Frank Turner @ Brixton Academy

12th December 2010

Our final live event of 2010 was another trip down to south london to the Brixton academy to see a man who we have championed from the very beginning. Between tiny tents at Reading Festival, Bristol’s Dot2Dot festival, Shepherds Bush Empire and Glastonbury this will be the fifth time of seeing the punk turned acoustic troubadour Frank Turner. Tonight his coming of age is complete, filling the largest non arena venue in London town. I have to say, it is totally deserved!

He had an impressive set of support bands as well tonight, kicking off with his old pals Dive Dive who for a long time formed his backing band during his earlier years. It is a same to report that we only managed to catch the last 5 minutes of a set which was clearly energising the early arrivals. From what I caught, they were a lively bunch of indie rockers with a dash of punk on a bed of pop. Set closer Liar was a rampant rocking tune which was both infectious and pumped up. Ones to keep an eye on.

Now Mr. Flowers was looking forward to the next act as much as our headliner, the irrepressable indie man and acoustic/folk stalward Ed Harcourt. The performance was enjoyable, but contained few highlights and was a rather drab, somewhat sombre affair. In this gigantic venue, Ed’s indie folk style, outstanding musicianship and unique vocals did not quite have the power to match the poignant lyrics or the grand venue. Focusing almost exclusively on new material, this was a slightly disappointing set which failed to really grab the crowds attention. I can’t help but feel that in a smaller venue, Ed will reap much greater success.

Conversely Frank Turner is made for the larger venues, his anthemic acoustic rock tunes gave an immediate adrenaline hit to those left a bit vacant after Ed’s set. His honest punk-folkster appeal and his enigmatic stage presence combined to instantly win over this huge crowd. Tonights setlist was a true greatest hits set with all his highlights bundled in, including the triumphant rousing ode to a lost friend Long Live The Queen, the fixating storytelling of I Knew Prufrock Before He Was Famous, the family tensions of Father’s Day,  the gig circuit tales of The Road and the tribute to travel, experiences and companionship with The Ballad Of Me And My Friends. As seems to be customary he threw in another folk acappela english folk song, this one was called The English Curse and showed his full blooded english character to the fullest.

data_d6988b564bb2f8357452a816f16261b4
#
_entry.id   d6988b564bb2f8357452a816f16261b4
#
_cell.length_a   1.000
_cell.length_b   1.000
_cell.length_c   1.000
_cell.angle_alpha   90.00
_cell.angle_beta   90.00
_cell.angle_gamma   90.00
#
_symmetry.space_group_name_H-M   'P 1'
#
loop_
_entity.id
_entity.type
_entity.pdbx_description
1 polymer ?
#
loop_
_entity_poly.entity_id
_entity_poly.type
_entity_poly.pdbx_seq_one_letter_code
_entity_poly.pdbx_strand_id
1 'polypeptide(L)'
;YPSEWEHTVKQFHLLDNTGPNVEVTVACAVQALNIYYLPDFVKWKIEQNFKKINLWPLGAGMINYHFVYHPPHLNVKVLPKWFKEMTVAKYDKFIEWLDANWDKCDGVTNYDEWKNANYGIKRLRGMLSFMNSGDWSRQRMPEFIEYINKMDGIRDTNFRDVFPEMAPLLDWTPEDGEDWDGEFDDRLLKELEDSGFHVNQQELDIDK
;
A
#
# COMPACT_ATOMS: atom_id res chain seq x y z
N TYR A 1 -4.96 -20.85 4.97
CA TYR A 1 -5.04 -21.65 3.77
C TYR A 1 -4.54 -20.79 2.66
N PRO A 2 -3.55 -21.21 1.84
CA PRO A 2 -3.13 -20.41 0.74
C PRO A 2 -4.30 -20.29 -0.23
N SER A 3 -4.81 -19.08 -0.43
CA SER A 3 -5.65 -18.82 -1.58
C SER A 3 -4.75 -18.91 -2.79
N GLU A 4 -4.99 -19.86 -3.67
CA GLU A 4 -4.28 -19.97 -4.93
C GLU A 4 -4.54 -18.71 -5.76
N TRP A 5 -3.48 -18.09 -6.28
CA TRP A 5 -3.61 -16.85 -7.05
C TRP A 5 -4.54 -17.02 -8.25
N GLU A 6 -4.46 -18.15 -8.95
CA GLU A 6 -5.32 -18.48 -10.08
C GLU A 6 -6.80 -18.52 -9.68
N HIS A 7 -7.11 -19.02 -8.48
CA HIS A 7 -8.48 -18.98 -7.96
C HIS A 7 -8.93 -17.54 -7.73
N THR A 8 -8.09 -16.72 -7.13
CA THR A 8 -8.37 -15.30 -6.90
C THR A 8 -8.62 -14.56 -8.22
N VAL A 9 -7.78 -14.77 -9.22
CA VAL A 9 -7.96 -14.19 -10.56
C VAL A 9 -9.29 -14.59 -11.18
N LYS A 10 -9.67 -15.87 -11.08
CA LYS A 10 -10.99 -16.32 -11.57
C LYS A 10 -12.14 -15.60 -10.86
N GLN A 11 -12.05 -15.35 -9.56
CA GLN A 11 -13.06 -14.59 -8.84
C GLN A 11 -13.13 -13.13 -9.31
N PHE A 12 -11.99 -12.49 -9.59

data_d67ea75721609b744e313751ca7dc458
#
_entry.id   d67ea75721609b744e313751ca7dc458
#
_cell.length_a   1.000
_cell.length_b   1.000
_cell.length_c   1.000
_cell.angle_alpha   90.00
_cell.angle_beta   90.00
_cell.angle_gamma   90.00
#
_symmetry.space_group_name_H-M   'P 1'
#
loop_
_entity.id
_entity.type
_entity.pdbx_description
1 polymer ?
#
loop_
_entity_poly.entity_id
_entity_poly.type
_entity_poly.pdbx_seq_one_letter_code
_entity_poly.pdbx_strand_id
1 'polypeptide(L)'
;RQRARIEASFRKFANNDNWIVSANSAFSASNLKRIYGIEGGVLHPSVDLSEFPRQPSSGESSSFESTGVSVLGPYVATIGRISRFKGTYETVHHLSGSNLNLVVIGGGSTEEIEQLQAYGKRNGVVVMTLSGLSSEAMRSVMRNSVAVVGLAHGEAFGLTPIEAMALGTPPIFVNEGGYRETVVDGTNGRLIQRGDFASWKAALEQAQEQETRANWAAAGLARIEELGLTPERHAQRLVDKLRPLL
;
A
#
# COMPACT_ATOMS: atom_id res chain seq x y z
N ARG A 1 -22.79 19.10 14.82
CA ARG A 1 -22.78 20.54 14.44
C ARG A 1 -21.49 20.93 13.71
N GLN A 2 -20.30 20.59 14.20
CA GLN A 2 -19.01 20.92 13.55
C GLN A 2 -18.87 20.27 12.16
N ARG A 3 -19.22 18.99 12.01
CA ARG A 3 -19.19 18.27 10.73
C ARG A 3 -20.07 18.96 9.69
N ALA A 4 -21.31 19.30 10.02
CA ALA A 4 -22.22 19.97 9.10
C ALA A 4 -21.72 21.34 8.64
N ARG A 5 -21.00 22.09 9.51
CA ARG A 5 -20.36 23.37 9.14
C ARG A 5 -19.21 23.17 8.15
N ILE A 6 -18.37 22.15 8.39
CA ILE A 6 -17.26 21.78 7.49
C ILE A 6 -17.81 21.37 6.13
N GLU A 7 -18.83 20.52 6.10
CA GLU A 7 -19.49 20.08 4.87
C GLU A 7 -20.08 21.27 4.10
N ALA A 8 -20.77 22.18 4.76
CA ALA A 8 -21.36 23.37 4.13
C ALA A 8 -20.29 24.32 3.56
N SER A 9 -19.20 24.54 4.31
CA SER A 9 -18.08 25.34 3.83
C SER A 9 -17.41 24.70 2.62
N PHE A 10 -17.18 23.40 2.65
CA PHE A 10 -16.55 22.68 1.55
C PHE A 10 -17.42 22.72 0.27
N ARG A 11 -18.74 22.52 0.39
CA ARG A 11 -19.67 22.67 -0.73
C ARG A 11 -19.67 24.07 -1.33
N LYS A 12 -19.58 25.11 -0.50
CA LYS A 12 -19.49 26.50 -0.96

Frank intersperced his hits with songs from his latest Rock N’ Roll EP which was only released a few days previous. This is a bit of a disappointment as there probably wasnt as many people familiar with these songs before they got a live airing, Despite this this new material was instantly lovable. Honest and heartfelt lyrics sung with conviction and passion which not only have mega catchy vocal hooks, but damn good pop melodies too. The standout from these new songs was definitely I Still Believe, another one of Frank’s songs which resonates with the rock and roll heart beating thoughout each and every one of us. It’s this passion and former anarchic tendencies which found more than usual comon ground tonight what with a more politically motivated set choices getting full rousing support from the packed in ensemble.

This was by far the most accomplished performance Ive seen from Mr. Turner, I put this down to that fact that he actually has a full time band now. So instead of a lievly band playing another guys songs, you had musicians who are dedicated to makeing each night better than the last. This energy and excelling in musical showmanship set these renditions apart from their predecessor airings. Ed Harcourt appeared to signal the end of proceedings as he played Mandolin on an epically uplifting version of Photosynthesis,  which rounded off the night in jubilant style.

So another year another triumph and with a new album due out in 2011, expect this year to be even bigger than the last! Where next? Arena Tours? Stadium Gigs? Who knows? But we’ll be there to chart it.

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